Once you’re more familiar with how your team operates, you can look for the following signs of distress in each team member.
- Withdrawn on company communication networks. On apps such as Slack that allow group chats, look for previously chatty employees being more detached.
- Loss of Drive: Be aware of employees who no longer show the energy and work ethic they used to. While it may not mean they are being cyberbullied, it is still a symptom to consider.
- Distressed emotions. During video chats, if you notice an employee is more downtrodden or upset, it could be caused by cyberbullying.
Cyberbullying usually takes place after people meet. In this case, remote workers are still at risk since meeting team members is often part of the job. Introductions can take place either online (such as in a group video chat) or in-person (for example a company retreat). While having remote workers meet the staff is an excellent way for everyone to feel a part of the team, be aware it may introduce cyberbullying.
Protecting Your Remote Team
The chances of your remote worker being cyberbullied within your company are not particularly high. But not impossible. Protect remote workers by having a “no cyberbullying” policy in place. Before it becomes a problem. According to Kemp Little, a law firm that specializes in digital media and technology, “The law is still catching up in this area. But it is possible for employers to discipline employees. And even fire them for their behavior and activities outside of work.”
TheConversation concurs. Besides having a policy in place, workplaces should train employees (both in-house and remote) on what cyberbullying looks like. And when it is brought to an employer’s attention to take it seriously and be supportive of the victim.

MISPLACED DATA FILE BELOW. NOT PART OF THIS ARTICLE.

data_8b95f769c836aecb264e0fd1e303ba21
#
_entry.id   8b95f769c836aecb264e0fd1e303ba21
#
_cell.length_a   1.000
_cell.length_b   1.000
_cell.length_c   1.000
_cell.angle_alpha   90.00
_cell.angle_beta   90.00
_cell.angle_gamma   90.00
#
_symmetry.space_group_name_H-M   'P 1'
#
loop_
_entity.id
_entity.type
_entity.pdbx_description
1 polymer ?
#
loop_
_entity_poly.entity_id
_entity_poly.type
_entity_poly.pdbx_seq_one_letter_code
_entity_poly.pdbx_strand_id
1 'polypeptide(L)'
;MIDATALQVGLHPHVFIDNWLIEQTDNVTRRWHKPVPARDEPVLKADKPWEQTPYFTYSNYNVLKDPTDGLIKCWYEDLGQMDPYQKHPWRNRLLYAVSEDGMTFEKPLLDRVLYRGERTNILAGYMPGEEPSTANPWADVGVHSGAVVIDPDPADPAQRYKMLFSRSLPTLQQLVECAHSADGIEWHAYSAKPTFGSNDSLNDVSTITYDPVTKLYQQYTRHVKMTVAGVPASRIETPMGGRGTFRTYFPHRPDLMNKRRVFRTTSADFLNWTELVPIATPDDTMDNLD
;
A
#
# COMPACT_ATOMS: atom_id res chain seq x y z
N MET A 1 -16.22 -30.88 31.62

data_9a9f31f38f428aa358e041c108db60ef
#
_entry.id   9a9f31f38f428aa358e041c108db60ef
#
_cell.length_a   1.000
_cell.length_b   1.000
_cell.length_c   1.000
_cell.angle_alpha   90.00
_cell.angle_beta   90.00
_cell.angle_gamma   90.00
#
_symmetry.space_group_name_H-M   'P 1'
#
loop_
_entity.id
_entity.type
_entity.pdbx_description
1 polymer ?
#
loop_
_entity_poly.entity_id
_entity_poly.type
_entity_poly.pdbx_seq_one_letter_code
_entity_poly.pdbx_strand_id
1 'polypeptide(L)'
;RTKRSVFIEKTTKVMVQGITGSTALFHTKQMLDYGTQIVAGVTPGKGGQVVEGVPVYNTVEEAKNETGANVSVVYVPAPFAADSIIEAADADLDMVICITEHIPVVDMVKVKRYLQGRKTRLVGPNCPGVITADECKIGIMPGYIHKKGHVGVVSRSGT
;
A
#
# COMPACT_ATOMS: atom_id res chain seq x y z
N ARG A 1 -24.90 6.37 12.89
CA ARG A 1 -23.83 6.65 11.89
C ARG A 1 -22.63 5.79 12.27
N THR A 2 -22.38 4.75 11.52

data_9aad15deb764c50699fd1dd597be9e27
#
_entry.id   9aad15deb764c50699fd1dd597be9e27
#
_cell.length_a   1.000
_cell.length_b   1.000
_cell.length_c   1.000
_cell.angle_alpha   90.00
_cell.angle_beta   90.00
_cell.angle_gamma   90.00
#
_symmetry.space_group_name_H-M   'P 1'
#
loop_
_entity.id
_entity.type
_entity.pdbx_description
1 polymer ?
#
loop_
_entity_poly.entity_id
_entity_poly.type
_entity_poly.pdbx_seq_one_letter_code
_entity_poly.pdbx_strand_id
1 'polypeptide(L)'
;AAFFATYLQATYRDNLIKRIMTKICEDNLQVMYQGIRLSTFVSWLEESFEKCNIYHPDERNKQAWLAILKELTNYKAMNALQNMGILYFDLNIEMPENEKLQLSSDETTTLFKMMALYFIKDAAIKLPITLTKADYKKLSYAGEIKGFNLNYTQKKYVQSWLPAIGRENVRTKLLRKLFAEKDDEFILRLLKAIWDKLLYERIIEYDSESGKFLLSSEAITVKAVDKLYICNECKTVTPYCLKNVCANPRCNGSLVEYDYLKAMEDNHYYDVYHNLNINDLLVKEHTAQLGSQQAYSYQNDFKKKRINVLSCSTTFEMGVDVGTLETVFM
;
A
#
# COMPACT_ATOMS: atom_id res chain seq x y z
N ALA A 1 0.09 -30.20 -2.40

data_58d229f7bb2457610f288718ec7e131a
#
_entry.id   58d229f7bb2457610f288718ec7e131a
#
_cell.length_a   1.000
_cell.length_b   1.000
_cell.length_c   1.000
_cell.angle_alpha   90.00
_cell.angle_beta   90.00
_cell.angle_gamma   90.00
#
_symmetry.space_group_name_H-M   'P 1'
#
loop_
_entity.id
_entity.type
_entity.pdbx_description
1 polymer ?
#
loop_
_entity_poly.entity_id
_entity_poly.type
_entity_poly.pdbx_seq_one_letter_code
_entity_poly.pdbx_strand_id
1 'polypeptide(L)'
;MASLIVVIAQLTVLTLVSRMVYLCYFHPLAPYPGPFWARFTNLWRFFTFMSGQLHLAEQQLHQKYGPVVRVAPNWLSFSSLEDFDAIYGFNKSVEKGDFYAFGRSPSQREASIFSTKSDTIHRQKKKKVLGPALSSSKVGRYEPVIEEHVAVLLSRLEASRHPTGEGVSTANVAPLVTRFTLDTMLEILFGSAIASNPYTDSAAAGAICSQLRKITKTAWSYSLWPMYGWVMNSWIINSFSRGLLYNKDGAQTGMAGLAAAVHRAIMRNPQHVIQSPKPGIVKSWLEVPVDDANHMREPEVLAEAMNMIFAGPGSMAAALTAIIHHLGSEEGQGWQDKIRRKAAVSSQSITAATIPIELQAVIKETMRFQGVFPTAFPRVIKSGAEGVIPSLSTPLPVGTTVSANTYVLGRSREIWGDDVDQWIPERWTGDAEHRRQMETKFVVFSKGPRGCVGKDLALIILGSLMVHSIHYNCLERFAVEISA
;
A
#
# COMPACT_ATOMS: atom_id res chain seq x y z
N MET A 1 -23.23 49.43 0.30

In the Sheffield/Nottingham study, Dr. Coyne reported on a disturbing trend. The investigation revealed when it comes to cyberbullying. “Witnesses are much less affected. This might be because of the remote nature of cyberspace — perhaps people empathize less with the victims. This could affect the witness’s reaction to the bullying and potentially whether to report it or otherwise intervene.”
Employers should encourage remote employees to come forward if they witness any form of cyberbullying. Creating a “team” attitude will help. Remote workers will feel more willing to help a teammate in distress. For further instruction on how to form the perfect dynamic for your remote workers, refer to How to Use a Business Cadence in Managing a Remote WorkForce. It’s essential that both the victim and witnesses feel like they can approach their employer. Especially if they feel like there’s a risk of cyberbullying. An open-door policy and excellent communication are critical for prevention.
Finally, to help prevent cyberbullying employees should not require remote workers to be available 24/7. Part of the problem that caused the Indian IT Cyberbullying was this very thing. “…employees are expected to be available for and can be reached about work all the time, allowing for unrestricted and illimitable exposure to cyberbullying.” Create a remote schedule that workers can adhere to. Make sure they know they are not expected to be available during non-working hours.
Prevention of cyberbullying is difficult. Readiness will give you the edge you need to keep your team safe. At DistantJob we’re here to help you reach that goal. If you’re ready to join the thousands of companies who have already gone remote, contact us here today.